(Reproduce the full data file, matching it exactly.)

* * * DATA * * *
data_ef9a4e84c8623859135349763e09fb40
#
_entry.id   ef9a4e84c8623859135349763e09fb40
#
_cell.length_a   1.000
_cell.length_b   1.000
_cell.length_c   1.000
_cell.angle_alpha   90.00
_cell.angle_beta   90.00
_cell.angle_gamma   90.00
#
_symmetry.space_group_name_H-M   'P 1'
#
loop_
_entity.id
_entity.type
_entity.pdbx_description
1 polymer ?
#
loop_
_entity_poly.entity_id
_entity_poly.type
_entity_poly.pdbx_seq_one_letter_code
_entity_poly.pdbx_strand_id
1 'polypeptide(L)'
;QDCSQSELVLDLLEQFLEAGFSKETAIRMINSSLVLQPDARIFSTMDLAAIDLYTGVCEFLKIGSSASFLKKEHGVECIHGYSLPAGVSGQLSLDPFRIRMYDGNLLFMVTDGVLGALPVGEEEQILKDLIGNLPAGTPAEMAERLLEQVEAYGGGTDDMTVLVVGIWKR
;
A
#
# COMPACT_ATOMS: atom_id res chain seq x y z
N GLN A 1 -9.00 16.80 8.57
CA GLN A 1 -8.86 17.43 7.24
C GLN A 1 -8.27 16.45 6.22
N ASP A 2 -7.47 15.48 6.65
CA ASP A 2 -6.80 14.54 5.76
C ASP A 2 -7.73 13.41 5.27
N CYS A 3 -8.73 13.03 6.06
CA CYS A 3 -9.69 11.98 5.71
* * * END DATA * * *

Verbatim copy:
data_ef9a4e84c8623859135349763e09fb40
#
_entry.id   ef9a4e84c8623859135349763e09fb40
#
_cell.length_a   1.000
_cell.length_b   1.000
_cell.length_c   1.000
_cell.angle_alpha   90.00
_cell.angle_beta   90.00
_cell.angle_gamma   90.00
#
_symmetry.space_group_name_H-M   'P 1'
#
loop_
_entity.id
_entity.type
_entity.pdbx_description
1 polymer ?
#
loop_
_entity_poly.entity_id
_entity_poly.type
_entity_poly.pdbx_seq_one_letter_code
_entity_poly.pdbx_strand_id
1 'polypeptide(L)'
;QDCSQSELVLDLLEQFLEAGFSKETAIRMINSSLVLQPDARIFSTMDLAAIDLYTGVCEFLKIGSSASFLKKEHGVECIHGYSLPAGVSGQLSLDPFRIRMYDGNLLFMVTDGVLGALPVGEEEQILKDLIGNLPAGTPAEMAERLLEQVEAYGGGTDDMTVLVVGIWKR
;
A
#
# COMPACT_ATOMS: atom_id res chain seq x y z
N GLN A 1 -9.00 16.80 8.57
CA GLN A 1 -8.86 17.43 7.24
C GLN A 1 -8.27 16.45 6.22
N ASP A 2 -7.47 15.48 6.65
CA ASP A 2 -6.80 14.54 5.76
C ASP A 2 -7.73 13.41 5.27
N CYS A 3 -8.73 13.03 6.06
CA CYS A 3 -9.69 11.98 5.71